Seriously, WTF?

Fast food giant releases the strangest anti-bullying ad the world has ever seen

A kid dumping water on a hamburger

OK, we’re really not sure what to make of this new Burger King commercial anti-bullying PSA.

The ad opens with a group of middle schoolers taunting another kid–destroying his hamburger and hurling insults at him while nearby diners watch and do nothing.

Related: PHOTOS: Dozens Of Same-Sex Couples Stage Kiss-In At Burger King After Gay Couple Is Thrown Out

In the second scenario, a Burger King employee “bullies” a Whopper Jr. then wraps up and gives out to various customers who all return to the counter to complain about the ruined hamburger.

So what exactly is the point of this bizarre social experiment?

Well, according to Burger King, 95% of people reported the “bullied” Whopper Jr., but only 12% spoke up for the bullied kid.

In other words: Burger King customers are much more inclined to stand up for a $3 ground beef patty than they are for an abused child. Way to go, guys!

But wait… wouldn’t a more accurate analogy (and we hesitate to even go here as the entire premise is fundamentally flawed) be to see if people care when someone else’s buger is “bullied”?

None of this makes any sense.

Related: Man Brutally Attacked For Kissing Boyfriend At Burger King

Burger King says in a statement:

Scrawny. Short. Ugly. Fat. Weird. 30% of school kids worldwide are bullied each year and bullying is the #1 act of violence against young people in America today (Source: The BURGER KING® brand is known for putting the crown on everyone’s head and allowing people to have it their way. Bullying is the exact opposite of that. So the BURGER KING® brand is speaking up against bullying during National Bullying Prevention Month.

Watch the bizarre video below and let us know your thoughts about it in the comments section…

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  • Roan

    Nothing bizarre at all. This has a great message.

    • Lvng1Tor

      I agree. This makes perfect sense. It’s infuriating but it works.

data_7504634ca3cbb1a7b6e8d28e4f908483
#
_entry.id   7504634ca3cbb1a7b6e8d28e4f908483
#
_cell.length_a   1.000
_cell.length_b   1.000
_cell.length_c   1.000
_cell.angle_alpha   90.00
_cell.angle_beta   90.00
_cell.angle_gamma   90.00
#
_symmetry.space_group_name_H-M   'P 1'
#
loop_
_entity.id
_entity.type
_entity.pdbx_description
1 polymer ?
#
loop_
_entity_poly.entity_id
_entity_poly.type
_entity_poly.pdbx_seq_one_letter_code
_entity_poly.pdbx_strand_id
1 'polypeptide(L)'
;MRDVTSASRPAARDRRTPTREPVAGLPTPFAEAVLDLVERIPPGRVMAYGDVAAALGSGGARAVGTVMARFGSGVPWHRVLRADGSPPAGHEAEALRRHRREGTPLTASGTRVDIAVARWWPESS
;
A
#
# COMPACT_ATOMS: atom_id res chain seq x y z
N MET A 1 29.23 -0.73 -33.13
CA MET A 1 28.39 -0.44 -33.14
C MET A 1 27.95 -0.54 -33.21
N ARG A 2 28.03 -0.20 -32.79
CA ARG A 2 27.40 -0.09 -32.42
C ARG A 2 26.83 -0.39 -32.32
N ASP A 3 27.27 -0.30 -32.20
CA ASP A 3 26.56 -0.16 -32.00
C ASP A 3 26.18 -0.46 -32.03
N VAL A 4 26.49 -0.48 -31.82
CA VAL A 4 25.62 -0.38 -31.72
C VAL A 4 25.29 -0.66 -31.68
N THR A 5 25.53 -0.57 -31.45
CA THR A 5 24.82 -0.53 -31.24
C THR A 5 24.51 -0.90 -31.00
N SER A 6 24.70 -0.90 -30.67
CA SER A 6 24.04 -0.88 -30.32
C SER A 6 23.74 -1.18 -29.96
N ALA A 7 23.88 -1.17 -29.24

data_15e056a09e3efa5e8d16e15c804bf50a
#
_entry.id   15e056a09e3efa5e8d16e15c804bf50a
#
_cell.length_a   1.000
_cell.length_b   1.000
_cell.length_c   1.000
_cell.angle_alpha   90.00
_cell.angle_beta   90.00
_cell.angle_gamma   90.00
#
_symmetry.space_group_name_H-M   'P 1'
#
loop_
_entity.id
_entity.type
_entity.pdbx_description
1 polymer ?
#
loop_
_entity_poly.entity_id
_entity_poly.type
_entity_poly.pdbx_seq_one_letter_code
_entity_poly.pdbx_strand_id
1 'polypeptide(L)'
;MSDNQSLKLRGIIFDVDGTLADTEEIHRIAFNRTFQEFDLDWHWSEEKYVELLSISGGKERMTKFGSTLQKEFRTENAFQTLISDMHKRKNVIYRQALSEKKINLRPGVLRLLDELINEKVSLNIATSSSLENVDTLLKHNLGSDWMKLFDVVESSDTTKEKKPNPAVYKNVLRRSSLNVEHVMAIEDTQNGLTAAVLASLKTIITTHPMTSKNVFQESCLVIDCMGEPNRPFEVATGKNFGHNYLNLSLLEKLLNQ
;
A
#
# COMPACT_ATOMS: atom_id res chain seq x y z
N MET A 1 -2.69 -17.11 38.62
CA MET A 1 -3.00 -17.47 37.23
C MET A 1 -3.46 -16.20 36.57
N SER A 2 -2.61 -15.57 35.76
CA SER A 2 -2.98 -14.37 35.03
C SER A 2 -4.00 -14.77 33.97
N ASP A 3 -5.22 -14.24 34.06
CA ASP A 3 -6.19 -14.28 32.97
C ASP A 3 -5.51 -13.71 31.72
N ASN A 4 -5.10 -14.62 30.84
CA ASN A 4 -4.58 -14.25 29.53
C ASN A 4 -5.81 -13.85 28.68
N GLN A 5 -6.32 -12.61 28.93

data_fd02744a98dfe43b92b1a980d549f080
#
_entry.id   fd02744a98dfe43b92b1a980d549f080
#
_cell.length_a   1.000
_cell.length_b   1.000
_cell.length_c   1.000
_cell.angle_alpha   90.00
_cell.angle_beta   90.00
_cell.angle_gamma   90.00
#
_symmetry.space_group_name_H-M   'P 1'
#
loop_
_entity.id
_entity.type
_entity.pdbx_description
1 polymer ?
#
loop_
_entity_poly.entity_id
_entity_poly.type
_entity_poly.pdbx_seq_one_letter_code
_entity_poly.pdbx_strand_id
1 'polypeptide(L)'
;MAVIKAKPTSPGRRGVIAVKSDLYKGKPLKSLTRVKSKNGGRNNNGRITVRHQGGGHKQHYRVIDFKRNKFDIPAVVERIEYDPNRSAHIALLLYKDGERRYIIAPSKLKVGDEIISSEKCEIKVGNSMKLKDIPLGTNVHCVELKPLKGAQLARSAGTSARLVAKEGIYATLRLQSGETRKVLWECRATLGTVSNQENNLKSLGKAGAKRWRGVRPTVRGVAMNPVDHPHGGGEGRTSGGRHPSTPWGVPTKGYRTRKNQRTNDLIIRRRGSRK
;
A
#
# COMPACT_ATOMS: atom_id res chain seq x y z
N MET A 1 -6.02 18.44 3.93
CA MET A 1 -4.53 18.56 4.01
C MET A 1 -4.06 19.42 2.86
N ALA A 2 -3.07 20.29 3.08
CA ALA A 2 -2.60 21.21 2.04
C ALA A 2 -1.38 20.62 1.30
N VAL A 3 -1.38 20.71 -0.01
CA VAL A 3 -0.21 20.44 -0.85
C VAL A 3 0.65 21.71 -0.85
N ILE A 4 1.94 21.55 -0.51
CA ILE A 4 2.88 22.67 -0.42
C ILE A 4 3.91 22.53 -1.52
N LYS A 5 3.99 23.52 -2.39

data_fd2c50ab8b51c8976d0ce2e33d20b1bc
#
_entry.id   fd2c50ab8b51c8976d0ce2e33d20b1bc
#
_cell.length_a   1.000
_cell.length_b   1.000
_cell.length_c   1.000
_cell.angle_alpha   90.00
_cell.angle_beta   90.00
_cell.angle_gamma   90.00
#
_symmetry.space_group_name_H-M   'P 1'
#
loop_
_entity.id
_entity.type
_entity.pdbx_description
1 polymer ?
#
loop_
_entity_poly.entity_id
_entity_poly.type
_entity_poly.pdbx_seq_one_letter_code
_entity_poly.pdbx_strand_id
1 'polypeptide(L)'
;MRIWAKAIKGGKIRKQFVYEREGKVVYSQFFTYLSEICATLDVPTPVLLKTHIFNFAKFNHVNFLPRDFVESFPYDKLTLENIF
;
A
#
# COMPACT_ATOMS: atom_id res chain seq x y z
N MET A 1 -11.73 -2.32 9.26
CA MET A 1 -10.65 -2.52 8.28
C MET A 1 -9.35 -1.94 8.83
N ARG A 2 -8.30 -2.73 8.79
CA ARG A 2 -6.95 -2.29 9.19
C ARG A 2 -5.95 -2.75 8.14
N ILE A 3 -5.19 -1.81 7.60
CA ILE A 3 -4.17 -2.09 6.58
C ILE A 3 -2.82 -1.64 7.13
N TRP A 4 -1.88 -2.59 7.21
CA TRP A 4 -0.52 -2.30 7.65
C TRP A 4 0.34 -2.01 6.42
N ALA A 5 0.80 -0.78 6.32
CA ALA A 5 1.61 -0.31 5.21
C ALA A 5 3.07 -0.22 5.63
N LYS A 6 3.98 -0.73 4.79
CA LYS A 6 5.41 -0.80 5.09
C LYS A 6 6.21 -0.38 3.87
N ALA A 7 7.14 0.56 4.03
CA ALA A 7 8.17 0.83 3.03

• ybgirp

    Absolutely brilliant, from start to finish. It’d make me support Burger King, if there was one handy.
    Very well done by everyone, right to the interviews at the end.

    • David Myers

      Agreed. The ad is aimed at everyone . . . not just the Burger King employees. It’s message is that everyone should speak up if they see bullying. It does it well.

  • phallictomato

    It’s a bizarre ad – Sure the whopper got more attention because people wanted to eat their whopper, rather than confront typical school bullying behaviour, and the ad is nice in theory, but realistically, how many burger king staff would stop kids from being bullied if they saw it actually go on in their restaurant? I would say just as many would ignore it. No one ever stood up for me at school when people were throwing rocks at me and calling me names – especially behind my back (literally, I could hear them). While the ad is nice in theory, it’s unrealistic. I’d like to see a team go undercover to see if burger king staff would confront real-life bullying behaviour.

    • Jack Meoff

      Totally agree. Not even the teachers at school would get involved when kids were being bullied and student care is part of their job, How do they think Burger King staff or the general public are going to get involved. Nice in theory and let’s hope the ad has an impact for change but I don’t see it happening.

    • gab1991

      You cannot change the past and it might feel unfair that the next generation will have it easier, but a lot has changed. The ad is great, is not unrealistic, it is never trying to hide the fact that it was a production, is not saying that the burger king staff would help, it is simply saying that the burguer king company cares and is making this ad to raise awareness in hopes of reducing the problem, I think it is common sense, you oversaw this to tell your story I wish you did not have to go through that. I wish there were more campaigns for people who have already been damaged, most campaigns are aimed for the next generations while the ones that were already broken are supposed to stand up for them.

  • nowliveit

    This is a good ad. Sure it stretches the allegory some… and it does make the point. A lot more people will get it vs an ad that goes into the detail and just talks at them. Most people would turn away from it since more detail and depth may make them uncomfortable. Isn’t this like the show ‘What would you do’?

    • David Myers

      Yes it is . . . like “What Would You Do?” And that is a good thing. Contrary to the other posts above, this is not a theory or wishful thinking . . . this is part of a real campaign by activist human beings to make bullying unacceptable, by example, by thought provoking situations like this, and by law suits against school boards that don’t protect their students from bullying.

  • Ummmm Yeah

    They were just ripping off What Would You Do with John’s Cojones because it’s a popular show. If people want to stop bad behavior don’t eat at a fast food joint that pays their workers minimum wage, only gives them part time work with no health care (meaning people with untreated diseases are touching your food) and tax dodges by moving to Canada.

  • trigman40

    Resonates with me. The fact they did this ad sends a powerful message in my book.

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